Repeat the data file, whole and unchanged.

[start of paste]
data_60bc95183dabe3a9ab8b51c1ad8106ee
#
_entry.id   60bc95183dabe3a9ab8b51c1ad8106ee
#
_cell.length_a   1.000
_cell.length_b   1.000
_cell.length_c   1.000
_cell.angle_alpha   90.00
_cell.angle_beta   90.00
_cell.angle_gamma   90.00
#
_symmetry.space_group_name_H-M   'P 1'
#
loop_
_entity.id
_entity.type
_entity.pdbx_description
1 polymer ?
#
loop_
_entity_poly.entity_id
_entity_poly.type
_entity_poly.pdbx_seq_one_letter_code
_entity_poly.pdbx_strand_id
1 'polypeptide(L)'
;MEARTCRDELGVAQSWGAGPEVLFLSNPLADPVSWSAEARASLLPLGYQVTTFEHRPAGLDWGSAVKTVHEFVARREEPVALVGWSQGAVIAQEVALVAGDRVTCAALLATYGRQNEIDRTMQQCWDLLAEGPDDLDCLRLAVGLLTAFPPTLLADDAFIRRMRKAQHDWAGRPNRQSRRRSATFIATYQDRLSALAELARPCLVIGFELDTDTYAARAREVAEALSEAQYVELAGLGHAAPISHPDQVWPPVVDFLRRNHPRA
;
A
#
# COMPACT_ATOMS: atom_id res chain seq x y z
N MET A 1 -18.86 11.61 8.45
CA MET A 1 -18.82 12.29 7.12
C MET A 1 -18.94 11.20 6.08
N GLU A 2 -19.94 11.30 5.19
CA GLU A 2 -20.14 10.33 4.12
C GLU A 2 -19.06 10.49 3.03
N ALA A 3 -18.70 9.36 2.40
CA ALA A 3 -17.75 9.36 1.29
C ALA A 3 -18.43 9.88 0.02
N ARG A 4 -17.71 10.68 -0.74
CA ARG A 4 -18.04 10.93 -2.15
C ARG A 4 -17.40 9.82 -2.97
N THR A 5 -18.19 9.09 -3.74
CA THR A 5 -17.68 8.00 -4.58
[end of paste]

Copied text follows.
data_60bc95183dabe3a9ab8b51c1ad8106ee
#
_entry.id   60bc95183dabe3a9ab8b51c1ad8106ee
#
_cell.length_a   1.000
_cell.length_b   1.000
_cell.length_c   1.000
_cell.angle_alpha   90.00
_cell.angle_beta   90.00
_cell.angle_gamma   90.00
#
_symmetry.space_group_name_H-M   'P 1'
#
loop_
_entity.id
_entity.type
_entity.pdbx_description
1 polymer ?
#
loop_
_entity_poly.entity_id
_entity_poly.type
_entity_poly.pdbx_seq_one_letter_code
_entity_poly.pdbx_strand_id
1 'polypeptide(L)'
;MEARTCRDELGVAQSWGAGPEVLFLSNPLADPVSWSAEARASLLPLGYQVTTFEHRPAGLDWGSAVKTVHEFVARREEPVALVGWSQGAVIAQEVALVAGDRVTCAALLATYGRQNEIDRTMQQCWDLLAEGPDDLDCLRLAVGLLTAFPPTLLADDAFIRRMRKAQHDWAGRPNRQSRRRSATFIATYQDRLSALAELARPCLVIGFELDTDTYAARAREVAEALSEAQYVELAGLGHAAPISHPDQVWPPVVDFLRRNHPRA
;
A
#
# COMPACT_ATOMS: atom_id res chain seq x y z
N MET A 1 -18.86 11.61 8.45
CA MET A 1 -18.82 12.29 7.12
C MET A 1 -18.94 11.20 6.08
N GLU A 2 -19.94 11.30 5.19
CA GLU A 2 -20.14 10.33 4.12
C GLU A 2 -19.06 10.49 3.03
N ALA A 3 -18.70 9.36 2.40
CA ALA A 3 -17.75 9.36 1.29
C ALA A 3 -18.43 9.88 0.02
N ARG A 4 -17.71 10.68 -0.74
CA ARG A 4 -18.04 10.93 -2.15
C ARG A 4 -17.40 9.82 -2.97
N THR A 5 -18.19 9.09 -3.74
CA THR A 5 -17.68 8.00 -4.58